Imagine finding yourself painting en plein air in a landscape that is completely remote from the hustle of any city. It’s quiet, except for the wind, perhaps. Your only company is that of yaks or if you choose to acknowledge it as such, that of the snow-covered mountain peaks that break into the sky. Devdatta Padekar is one such artist, and today he shares his story with us.
I came to know of Devdatta’s work in The Artist’s Magazine’s Annual Art Competition several years ago and, fortunately for us, he has kept in touch. It’s an honor for me to bring you his work and his exciting experiences of traveling throughout a region that called to him, as it does to so many. Enjoy. ~Cherie
Symphony of Seasons by Devdatta Padekar (www.devdattapadekar.com)
My current series of paintings, Symphony of Seasons, is about the Alps and the Himalayas. I have been traveling and painting in various regions around these mountain ranges during different seasons for almost three years. The series is about the ever-changing atmosphere and magnificent environment of these majestic and mystical mountain ranges.
Inspiration and the Artistic Journey
From 2007 to 2009, while pursuing a painting series on ballet dancers at Florence Dance Center in Italy, I frequently flew to Florence at different times of the year. On clear-sky days, the aerial view of the Alps was mesmerizing. If the landscape was so beautiful from above it should be, I was certain, equally spectacular at ground level. I first traveled to the Swiss Alps in 2013 and, over the course of the next two years, I painted in different regions across Swiss, French, Italian, Austrian and German Alps at different times of the year.
I was equally fascinated with the world’s youngest mountain range: the Himalayas. The two mountain ranges have different flora, fauna and also diverse cultures. Just as I painted in the Alps, I then trekked across the Himalayas painting in different regions around Himalayan terrain; this journey of mine is still ongoing.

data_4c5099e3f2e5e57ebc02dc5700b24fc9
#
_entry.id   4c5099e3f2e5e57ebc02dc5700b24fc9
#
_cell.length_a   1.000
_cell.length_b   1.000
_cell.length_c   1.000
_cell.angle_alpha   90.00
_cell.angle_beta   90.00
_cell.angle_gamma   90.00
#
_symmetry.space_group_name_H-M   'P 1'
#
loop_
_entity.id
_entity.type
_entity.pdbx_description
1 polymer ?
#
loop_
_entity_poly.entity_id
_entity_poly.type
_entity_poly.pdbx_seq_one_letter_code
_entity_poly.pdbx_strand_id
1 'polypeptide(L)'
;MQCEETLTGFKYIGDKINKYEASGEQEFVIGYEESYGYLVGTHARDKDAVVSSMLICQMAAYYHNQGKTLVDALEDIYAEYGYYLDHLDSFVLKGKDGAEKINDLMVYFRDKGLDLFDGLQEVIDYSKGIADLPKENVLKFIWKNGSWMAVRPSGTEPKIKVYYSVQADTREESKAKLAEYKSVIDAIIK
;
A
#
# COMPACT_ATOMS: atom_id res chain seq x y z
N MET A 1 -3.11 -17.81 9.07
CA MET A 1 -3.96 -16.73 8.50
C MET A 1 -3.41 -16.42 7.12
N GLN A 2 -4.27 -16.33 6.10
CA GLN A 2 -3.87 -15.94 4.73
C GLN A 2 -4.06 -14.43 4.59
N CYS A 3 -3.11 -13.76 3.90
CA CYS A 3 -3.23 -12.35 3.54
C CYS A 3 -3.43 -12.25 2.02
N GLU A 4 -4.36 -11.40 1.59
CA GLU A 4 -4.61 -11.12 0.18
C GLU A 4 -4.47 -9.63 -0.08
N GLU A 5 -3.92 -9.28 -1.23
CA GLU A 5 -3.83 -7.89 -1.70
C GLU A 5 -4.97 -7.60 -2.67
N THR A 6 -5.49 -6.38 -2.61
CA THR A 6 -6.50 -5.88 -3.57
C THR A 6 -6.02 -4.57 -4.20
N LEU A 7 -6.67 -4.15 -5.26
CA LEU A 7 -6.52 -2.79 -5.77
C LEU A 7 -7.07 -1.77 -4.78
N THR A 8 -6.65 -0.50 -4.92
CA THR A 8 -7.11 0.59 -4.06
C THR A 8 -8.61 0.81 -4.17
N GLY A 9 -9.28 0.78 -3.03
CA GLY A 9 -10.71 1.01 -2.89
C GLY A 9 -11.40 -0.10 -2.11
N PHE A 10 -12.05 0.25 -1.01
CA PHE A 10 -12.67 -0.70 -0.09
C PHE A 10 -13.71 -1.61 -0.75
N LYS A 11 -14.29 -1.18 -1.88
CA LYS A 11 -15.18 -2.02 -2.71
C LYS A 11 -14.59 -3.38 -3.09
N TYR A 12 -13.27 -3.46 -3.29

With vast areas devoid of human presence, serenity rules in both the Alps and the Himalaya. In both places, however, the impression of the landscape always seems to be fleeting. My aim was to try to capture the ephemeral moods of the Alps and Himalayas in my paintings. People who live in the mountains, I observed, love their environment and live in complete harmony with nature. That is the very essence of my paintings of the mountains–to admire, preserve and live in harmony with nature.
Pinpointing Places to Paint in the Alps and the Himalayas
I didn’t have any friends nor did I know anyone living in the Alpine regions or the Himalayas. Hence, in the beginning, I searched the Internet for places to visit. Often, on visiting these places I found they didn’t quite interest me; either the places were too commercialized or I simply didn’t find them inspiring to paint.
But the real start to my artistic journey was while traveling. By train, bus and boat, I came across stunning places from one Alpine destination to the next. These places fascinated me. They were often less traveled, at times completely remote. This led to paths where nature was at its best and spectacular. I noted these places on maps and came back to them to paint. Often I made day trips or if there happened to be lodging, I chose to stay near these stunning places. I could thus paint in these landscapes and be absorbed in their environments.